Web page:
Daughters’ Day

Well, I missed another epic event. I hate it when that happens. When the whole world seems to know what day it is except for me. Yesterday was Daughter’s Day and I did not get the memo.

I did, however, get a small letter from my grandchildren. Which is completely amazing since none of them can really write legibly, yet. They were in search of information. And somehow all three collaborated on the effort, even though they are separated by a hundred miles. Honestly. It’s amazing what kids can do these days with technology.

Dear Grandpa,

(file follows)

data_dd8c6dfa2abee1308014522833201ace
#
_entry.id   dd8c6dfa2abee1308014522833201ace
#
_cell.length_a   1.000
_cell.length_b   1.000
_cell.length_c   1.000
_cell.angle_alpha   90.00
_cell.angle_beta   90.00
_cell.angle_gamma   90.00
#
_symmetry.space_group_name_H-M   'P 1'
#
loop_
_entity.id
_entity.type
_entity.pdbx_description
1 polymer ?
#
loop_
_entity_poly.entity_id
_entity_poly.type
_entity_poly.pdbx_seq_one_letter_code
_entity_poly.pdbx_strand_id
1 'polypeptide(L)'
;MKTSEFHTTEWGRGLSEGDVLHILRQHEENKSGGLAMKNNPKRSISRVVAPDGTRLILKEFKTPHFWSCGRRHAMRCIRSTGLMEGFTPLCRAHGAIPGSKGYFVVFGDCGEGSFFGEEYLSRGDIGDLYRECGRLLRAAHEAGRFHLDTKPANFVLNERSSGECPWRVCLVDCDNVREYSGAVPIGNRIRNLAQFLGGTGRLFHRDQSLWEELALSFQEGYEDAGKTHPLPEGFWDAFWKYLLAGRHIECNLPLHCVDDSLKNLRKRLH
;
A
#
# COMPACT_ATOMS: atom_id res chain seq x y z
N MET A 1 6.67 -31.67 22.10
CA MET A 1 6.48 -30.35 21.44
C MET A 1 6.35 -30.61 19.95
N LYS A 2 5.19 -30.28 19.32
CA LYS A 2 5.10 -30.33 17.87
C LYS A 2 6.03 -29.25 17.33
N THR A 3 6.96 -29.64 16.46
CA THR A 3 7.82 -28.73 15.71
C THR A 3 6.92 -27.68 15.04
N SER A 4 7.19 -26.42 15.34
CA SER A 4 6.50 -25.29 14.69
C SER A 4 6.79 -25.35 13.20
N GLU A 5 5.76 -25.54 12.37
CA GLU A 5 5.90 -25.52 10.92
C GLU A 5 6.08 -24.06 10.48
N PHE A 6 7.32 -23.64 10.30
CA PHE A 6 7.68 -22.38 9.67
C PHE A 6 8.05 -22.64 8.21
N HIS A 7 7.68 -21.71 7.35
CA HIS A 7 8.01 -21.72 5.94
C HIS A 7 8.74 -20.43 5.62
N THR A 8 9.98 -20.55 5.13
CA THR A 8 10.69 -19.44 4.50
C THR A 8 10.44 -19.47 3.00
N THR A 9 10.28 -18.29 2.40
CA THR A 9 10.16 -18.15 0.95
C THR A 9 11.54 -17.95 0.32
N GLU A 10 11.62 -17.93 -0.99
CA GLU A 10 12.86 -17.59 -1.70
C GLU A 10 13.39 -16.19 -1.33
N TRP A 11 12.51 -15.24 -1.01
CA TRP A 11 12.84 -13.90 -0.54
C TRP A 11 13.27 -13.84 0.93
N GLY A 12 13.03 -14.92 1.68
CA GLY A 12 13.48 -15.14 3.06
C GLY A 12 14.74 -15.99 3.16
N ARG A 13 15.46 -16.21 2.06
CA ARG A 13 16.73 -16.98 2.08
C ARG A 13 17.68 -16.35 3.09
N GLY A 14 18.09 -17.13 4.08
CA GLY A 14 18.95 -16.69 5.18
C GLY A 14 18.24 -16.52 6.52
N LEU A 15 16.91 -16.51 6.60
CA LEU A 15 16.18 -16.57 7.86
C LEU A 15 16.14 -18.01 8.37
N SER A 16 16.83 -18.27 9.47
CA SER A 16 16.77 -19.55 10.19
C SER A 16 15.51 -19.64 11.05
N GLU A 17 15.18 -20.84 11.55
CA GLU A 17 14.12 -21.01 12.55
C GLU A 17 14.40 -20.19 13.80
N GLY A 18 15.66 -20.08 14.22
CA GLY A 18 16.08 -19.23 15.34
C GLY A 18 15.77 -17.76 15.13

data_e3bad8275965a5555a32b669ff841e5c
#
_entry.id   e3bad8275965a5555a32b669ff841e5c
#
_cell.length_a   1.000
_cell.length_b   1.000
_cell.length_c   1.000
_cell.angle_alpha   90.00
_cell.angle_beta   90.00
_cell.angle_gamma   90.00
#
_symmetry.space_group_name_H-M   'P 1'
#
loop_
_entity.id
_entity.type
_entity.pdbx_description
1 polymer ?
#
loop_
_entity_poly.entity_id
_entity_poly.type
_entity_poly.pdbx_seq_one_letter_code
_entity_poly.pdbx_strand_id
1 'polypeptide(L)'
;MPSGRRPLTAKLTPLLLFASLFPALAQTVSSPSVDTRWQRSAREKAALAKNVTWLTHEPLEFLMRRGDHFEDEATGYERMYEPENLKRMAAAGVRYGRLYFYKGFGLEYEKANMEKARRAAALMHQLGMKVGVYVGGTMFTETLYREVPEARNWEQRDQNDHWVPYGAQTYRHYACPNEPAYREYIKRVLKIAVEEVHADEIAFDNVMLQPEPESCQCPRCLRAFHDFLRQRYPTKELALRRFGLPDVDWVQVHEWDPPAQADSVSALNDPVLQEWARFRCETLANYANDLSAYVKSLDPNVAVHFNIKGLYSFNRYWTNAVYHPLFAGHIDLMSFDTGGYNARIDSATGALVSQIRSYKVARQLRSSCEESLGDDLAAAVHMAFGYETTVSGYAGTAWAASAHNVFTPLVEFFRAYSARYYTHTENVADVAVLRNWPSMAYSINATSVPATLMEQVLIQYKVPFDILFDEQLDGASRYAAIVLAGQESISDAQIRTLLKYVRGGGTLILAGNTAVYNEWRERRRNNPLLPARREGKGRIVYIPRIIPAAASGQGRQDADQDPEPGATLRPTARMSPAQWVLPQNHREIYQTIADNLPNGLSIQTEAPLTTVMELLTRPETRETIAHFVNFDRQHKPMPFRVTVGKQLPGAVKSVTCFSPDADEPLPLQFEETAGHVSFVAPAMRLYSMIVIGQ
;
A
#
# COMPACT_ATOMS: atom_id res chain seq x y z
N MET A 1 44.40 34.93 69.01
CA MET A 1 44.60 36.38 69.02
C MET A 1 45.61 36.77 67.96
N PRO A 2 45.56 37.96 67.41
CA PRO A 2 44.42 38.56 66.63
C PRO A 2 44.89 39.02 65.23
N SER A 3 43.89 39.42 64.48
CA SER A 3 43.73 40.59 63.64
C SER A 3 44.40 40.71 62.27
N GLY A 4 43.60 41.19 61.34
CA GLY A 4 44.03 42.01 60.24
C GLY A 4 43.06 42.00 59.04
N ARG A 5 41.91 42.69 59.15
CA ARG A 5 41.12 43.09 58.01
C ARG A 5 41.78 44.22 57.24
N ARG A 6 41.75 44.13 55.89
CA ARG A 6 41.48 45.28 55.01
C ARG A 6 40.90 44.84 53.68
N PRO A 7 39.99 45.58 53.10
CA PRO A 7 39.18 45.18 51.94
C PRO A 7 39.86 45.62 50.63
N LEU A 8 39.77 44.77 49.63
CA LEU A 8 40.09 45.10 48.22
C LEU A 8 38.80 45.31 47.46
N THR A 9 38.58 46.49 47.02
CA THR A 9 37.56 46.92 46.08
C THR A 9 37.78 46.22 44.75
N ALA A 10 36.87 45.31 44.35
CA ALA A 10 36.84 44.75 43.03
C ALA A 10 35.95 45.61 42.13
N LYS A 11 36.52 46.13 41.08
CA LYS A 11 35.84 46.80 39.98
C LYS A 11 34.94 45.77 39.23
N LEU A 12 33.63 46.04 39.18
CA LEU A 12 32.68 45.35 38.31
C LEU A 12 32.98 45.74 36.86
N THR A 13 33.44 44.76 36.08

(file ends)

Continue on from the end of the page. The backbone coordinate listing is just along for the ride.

Today is Dawter’s Day. We weer wonderin if you new that. (I had no idea) Cense our Mommyies R your dawters, we woud like two knowe what they weer like befur wee new them. Like bak in the dinasore days when they weer litill like us.

We luv you bunchez. Zelda, im thu oldest and did al thu riting. Everett and Dorothy are here, too.

PSs Don’t tell them we cent you thes lettur.

Dear Zelda and Assorted Small Cohorts,

First of all, I appreciate so much that you took the time to write to me. It’s been a long time since I got an actual letter in the mail. Letters are special and I will keep this one for the rest of my life.

I’m glad you asked about your Mommies. I wish I had known it was National Daughters’ Day. I would have run through brick walls to post pictures and make phone calls and tell the world how proud I am to have my daughters. But even if the rest of the world doesn’t know because I live under a rock and missed the national day of recognition, I love your Moms a whole bunchez.